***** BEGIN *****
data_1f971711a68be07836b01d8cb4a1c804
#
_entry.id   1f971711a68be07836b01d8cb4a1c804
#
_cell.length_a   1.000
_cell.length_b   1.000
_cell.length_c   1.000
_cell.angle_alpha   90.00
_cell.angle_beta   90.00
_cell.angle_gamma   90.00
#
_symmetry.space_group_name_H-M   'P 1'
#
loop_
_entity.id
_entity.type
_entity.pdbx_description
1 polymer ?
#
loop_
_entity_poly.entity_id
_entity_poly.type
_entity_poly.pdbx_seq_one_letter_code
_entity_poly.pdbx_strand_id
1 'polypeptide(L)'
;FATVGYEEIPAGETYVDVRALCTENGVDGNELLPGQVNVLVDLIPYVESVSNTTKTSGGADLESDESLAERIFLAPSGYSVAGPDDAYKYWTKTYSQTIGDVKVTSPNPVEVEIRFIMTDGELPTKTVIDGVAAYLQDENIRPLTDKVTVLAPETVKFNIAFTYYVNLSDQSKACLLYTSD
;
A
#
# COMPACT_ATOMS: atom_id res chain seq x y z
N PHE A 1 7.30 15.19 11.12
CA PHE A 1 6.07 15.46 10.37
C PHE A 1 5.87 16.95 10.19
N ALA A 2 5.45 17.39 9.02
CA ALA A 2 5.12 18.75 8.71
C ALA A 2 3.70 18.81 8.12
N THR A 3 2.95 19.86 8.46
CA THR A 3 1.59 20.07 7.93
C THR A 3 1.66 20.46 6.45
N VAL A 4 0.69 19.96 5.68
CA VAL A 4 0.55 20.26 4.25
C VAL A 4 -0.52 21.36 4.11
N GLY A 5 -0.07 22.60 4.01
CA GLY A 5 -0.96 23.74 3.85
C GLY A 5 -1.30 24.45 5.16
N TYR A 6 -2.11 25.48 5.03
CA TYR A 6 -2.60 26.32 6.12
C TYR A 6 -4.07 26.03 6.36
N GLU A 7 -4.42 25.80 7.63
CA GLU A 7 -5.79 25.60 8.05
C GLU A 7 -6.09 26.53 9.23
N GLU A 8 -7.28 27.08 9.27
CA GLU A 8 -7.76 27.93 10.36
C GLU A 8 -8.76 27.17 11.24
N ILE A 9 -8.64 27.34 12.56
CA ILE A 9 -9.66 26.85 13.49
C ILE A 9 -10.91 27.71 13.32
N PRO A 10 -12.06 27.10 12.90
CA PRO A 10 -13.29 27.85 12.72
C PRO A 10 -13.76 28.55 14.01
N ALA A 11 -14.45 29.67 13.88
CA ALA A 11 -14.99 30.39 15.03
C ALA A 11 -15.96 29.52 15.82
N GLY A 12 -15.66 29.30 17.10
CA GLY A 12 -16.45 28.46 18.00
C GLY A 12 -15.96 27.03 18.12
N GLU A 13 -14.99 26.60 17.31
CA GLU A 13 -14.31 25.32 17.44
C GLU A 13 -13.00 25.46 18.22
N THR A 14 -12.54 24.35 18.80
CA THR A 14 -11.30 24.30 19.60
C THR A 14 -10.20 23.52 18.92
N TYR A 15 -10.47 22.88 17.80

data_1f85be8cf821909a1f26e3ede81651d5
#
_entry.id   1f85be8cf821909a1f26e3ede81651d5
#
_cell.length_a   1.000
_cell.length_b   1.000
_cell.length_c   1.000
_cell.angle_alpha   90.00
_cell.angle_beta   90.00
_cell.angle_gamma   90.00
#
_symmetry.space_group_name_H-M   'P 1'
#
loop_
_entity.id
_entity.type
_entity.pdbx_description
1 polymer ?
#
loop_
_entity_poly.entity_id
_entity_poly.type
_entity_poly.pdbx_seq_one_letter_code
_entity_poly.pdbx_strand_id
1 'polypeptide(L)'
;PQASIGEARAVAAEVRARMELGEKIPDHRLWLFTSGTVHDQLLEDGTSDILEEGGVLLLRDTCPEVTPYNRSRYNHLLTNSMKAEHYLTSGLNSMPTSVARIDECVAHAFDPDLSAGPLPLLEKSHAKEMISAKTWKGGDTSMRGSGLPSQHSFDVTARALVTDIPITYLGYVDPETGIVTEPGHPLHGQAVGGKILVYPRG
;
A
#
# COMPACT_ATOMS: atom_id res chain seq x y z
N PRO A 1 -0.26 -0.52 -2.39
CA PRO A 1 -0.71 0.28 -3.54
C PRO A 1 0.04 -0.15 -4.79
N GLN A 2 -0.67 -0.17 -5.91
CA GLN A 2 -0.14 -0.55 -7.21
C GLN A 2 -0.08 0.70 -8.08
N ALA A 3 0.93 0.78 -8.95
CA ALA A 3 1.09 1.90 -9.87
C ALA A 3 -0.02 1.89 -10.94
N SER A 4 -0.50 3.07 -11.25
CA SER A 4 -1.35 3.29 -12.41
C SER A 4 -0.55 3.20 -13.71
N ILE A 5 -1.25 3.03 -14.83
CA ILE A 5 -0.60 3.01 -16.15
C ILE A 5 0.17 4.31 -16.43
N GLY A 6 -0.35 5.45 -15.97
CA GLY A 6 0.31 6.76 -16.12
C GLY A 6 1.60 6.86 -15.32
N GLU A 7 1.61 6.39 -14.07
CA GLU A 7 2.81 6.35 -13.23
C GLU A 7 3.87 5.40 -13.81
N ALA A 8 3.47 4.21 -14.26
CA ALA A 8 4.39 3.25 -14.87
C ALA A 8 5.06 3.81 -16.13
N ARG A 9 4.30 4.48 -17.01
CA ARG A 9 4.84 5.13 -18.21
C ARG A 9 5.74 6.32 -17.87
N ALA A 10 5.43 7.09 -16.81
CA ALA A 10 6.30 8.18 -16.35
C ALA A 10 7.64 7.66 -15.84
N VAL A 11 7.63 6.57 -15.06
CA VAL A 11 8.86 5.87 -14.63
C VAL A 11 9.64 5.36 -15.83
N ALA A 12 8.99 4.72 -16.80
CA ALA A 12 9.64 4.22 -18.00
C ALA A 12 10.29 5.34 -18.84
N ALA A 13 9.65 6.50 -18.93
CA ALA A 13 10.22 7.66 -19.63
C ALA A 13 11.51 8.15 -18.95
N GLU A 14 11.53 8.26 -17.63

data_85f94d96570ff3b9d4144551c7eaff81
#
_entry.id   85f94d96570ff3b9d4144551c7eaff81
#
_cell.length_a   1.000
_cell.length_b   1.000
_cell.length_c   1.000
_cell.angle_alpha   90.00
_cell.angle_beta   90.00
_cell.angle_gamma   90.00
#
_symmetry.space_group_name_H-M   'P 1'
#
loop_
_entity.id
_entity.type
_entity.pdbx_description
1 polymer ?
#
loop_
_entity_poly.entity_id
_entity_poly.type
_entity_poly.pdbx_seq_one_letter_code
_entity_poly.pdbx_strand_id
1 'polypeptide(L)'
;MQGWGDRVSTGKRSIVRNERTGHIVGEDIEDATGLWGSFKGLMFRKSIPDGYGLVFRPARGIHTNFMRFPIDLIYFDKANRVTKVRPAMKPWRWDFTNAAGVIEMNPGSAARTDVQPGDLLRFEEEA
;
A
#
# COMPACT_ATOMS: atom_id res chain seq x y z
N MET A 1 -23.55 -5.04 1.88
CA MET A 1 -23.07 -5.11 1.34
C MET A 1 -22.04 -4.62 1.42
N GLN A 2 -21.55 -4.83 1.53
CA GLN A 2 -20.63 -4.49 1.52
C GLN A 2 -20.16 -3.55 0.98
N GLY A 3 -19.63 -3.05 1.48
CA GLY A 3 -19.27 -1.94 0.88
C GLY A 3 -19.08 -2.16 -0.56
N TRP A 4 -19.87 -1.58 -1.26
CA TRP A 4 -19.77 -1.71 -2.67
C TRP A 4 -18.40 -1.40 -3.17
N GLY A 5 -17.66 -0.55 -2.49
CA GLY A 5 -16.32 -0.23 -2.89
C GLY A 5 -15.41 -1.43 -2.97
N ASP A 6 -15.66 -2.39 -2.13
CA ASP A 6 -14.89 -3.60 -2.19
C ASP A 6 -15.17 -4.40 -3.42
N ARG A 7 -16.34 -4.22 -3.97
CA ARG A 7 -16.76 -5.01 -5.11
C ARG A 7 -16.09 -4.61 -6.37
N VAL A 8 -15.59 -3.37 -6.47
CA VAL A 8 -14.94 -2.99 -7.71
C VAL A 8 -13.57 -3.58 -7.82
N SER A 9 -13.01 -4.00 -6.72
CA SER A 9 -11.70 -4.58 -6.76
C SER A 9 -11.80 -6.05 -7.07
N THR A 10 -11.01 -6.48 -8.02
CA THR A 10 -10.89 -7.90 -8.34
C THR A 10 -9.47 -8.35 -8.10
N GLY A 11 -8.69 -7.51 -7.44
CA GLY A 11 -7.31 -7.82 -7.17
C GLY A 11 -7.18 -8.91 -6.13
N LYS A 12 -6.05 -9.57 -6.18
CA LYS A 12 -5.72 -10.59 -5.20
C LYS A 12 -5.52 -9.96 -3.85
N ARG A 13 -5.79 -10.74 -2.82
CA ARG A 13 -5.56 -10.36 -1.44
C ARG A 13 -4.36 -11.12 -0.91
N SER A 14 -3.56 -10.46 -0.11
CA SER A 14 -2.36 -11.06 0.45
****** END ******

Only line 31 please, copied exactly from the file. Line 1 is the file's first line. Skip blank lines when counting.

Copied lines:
N PHE A 1 7.30 15.19 11.12